Experimental Drug Being Tested in Mitochondrial and Metabolic Disorders, FA

Update (Feb. 13, 2013):In February 2013, study coordinator Lynne Wolfe at the National Institutes of Health said the NIH study of EPI-743 in metabolic and mitochondrial disordersis seeking children with undiagnosed, suspected disorders of energy metabolism. Children who have a gentically confirmed metabolic or mitochondrial disorder will not be accepted into this study.

Edison Pharmaceuticals has announced it is conducting a clinical trial of its experimental drug EPI-743 in children with the mitochondrial myopathyLeigh syndrome, and is planning a trial of this compound in Friedreich's ataxia (FA).

EPI-743 is a small-molecule, oral drug that is designed to enter the central nervous system and synchronize (improve) energy generation in mitochondria, the energy-producing subunits in cells. It is being developed by Edison, which is located in Mountain View, Calif., and Utrecht, Netherlands.

The U.S. National Institutes of Health (NIH) also is testing this molecule in a broader range of disorders, including all metabolic diseases of muscle and mitochondrial myopathies.

Edison's Leigh syndrome trial now open

The Leigh syndrome trial is expected to enroll 30 children ages 1 to 12 at four U.S. sites. The sites are in Palo Alto, Calif.; Akron, Ohio; Houston, Texas; and Seattle, Washington.

Prospective participants must:

  • have a confirmed genetic mutation associated with Leigh syndrome;
  • show moderate disease severity, with documented evidence of disease progression within the previous year;
  • must not take coenzyme Q10, vitamins C or E, lipoic acid or idebenone; and
  • meet other study criteria.

For details, see:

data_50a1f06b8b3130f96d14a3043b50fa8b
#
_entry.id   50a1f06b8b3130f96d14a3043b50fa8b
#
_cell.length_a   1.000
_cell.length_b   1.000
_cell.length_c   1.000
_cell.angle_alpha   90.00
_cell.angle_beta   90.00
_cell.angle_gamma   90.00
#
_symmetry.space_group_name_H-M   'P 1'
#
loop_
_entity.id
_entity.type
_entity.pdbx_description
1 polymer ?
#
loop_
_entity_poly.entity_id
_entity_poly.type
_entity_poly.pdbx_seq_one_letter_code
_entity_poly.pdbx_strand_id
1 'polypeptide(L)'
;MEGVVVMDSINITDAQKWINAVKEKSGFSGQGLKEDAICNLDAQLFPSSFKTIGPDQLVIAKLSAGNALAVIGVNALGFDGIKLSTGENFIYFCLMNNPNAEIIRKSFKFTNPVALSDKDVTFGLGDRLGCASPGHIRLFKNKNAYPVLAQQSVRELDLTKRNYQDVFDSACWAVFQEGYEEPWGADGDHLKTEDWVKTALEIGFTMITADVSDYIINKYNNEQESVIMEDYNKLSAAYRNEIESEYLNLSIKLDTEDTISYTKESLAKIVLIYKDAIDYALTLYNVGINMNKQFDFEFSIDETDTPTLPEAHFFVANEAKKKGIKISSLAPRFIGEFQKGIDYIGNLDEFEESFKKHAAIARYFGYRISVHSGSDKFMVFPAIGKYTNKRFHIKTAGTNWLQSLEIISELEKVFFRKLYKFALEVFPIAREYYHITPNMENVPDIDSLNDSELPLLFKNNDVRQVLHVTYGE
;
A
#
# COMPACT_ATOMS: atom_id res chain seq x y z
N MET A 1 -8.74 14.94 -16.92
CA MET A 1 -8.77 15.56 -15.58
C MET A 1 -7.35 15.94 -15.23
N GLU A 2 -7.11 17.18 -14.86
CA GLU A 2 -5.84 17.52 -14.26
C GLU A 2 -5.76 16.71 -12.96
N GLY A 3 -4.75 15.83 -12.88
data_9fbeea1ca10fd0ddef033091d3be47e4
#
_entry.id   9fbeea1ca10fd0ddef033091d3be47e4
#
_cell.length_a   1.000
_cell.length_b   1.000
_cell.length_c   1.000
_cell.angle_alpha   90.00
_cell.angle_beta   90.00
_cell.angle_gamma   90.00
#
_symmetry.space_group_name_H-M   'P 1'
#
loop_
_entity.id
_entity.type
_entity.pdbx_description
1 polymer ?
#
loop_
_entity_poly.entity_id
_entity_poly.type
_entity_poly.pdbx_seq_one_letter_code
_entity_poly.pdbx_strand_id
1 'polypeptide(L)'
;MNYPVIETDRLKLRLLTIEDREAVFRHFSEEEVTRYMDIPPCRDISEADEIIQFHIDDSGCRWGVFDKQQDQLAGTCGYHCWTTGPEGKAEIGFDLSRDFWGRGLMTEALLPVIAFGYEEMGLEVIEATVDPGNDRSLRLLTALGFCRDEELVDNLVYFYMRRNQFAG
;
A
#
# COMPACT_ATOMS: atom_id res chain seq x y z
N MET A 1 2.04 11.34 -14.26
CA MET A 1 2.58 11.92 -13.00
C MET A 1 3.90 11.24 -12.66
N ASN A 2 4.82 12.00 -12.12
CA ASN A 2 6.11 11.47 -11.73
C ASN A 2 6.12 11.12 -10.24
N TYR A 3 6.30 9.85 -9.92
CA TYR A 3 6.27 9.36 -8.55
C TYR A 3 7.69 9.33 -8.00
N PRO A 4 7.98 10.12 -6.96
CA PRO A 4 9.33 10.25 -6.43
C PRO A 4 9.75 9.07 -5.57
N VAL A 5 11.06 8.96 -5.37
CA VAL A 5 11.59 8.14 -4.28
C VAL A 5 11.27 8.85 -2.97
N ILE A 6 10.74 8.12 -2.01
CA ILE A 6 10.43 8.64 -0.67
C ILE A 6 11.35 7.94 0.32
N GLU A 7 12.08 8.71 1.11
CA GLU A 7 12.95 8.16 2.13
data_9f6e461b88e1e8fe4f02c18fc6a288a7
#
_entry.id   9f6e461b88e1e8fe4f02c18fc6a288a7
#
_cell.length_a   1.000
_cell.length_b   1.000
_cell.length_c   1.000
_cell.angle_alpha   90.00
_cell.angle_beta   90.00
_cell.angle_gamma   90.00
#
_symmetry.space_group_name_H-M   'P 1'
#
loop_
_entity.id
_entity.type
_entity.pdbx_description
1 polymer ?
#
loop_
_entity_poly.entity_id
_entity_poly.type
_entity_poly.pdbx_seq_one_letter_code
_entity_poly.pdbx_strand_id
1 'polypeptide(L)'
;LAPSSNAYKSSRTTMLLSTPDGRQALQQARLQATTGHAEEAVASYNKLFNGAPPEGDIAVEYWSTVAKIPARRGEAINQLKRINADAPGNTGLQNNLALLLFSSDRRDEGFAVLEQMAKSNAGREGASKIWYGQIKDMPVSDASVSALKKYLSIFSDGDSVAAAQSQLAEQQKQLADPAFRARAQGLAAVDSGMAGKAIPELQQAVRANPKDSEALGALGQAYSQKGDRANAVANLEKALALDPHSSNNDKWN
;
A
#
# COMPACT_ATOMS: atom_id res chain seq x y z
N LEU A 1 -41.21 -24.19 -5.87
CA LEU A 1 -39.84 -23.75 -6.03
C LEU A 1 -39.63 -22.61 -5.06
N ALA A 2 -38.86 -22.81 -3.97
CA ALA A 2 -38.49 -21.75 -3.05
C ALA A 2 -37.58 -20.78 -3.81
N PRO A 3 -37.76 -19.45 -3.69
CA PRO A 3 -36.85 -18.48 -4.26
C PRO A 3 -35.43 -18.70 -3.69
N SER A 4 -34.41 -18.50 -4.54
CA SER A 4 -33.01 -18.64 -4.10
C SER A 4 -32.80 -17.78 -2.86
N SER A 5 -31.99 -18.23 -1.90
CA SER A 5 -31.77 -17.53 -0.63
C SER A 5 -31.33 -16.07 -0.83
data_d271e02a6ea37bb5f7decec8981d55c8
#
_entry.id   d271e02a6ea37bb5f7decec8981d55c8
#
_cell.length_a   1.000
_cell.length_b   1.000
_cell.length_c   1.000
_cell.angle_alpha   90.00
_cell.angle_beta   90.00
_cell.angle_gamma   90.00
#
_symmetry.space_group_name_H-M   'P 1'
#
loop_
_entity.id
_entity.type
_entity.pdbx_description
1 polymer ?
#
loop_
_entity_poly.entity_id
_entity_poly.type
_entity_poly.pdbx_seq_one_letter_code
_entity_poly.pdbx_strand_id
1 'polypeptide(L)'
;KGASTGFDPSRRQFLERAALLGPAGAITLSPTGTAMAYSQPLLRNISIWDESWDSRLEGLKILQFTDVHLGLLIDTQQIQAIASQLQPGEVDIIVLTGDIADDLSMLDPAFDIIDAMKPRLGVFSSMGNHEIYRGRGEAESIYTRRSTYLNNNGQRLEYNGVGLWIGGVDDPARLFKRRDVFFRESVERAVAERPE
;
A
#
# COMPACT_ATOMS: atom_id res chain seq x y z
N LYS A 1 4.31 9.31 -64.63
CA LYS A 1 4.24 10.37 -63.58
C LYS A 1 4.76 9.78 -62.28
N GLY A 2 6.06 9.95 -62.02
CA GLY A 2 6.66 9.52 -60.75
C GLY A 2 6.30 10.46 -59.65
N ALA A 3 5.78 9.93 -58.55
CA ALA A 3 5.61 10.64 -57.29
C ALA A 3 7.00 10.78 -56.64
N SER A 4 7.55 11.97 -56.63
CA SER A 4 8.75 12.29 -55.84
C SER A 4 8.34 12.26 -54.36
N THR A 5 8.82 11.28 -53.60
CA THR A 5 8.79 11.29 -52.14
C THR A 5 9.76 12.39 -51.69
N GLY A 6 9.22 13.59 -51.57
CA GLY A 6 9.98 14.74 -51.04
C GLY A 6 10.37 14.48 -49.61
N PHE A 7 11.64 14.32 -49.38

Or, go to ClinicalTrials.gov, and enter NCT01721733 in the search box. You also can contact Erin Johnson in California at (650) 641-9212 or ejohnson@edisonpharma.com.

FA trial planned, access program closed

Edison also is planning a trial to test the effect of EPI-743 on visual function in people with FA. Study sites are likely to include the University of South Florida in Tampa, Children's Hospital of Philadelphia, and the University of California, Los Angeles.

More information on this trial will be reported as it becomes available.

An earlier Edison study, which allowed access to EPI-743 for patients with a mitochondrial myopathy or FA who were judged to be within 90 days of end-of-life care, is now closed to new participants.

NIH trial opens in metabolic, mitochondrial disorders

The U.S. National Institutes of Health (NIH) in Bethesda, Md., is conducting a trial of approximately 20 children ages 2 to 11 who have a metabolic disease of muscle or a mitochondrial myopathy.

Metabolic muscle diseases in MDA's program include:

Mitochondrial myopathies in MDA's program include:

Prospective participants must:

  • have clinical findings of a neuromuscular disease with impaired energy production (typical symptoms include poor muscle tone, abnormal muscle tone or seizures);
  • have a disorder that is untreatable or poorly treatable;
  • be willing to abstain from initiating dietary supplements or nonprescribed medications and from specially fortified foods or beverages; and
  • meet other study criteria.

For details, see EPI-743 for Metabolism or Mitochondrial Disorders; or enter NCT01642056 in the search box at ClinicalTrials.gov.

You also can contact Lynne Wolfe in Bethesda, Md., at (301) 443-8577 or wolfela@mail.nih.gov.

About Clinical Trials

About Clinical Trials

A clinical trial is a test, in humans, of an experimental treatment. Although it's possible that benefit may be derived from participating in a clinical trial, it's also possible that no benefit, or even harm, may occur.

MDA has no ability to influence who is chosen to participate in a clinical trial.

To learn more, see Learn About Clinical Studies and Being a Co-Adventurer, which is about neuromuscular disease clinical trials. To see a continuously updated database of clinical trials, go to ClinicalTrials.gov.

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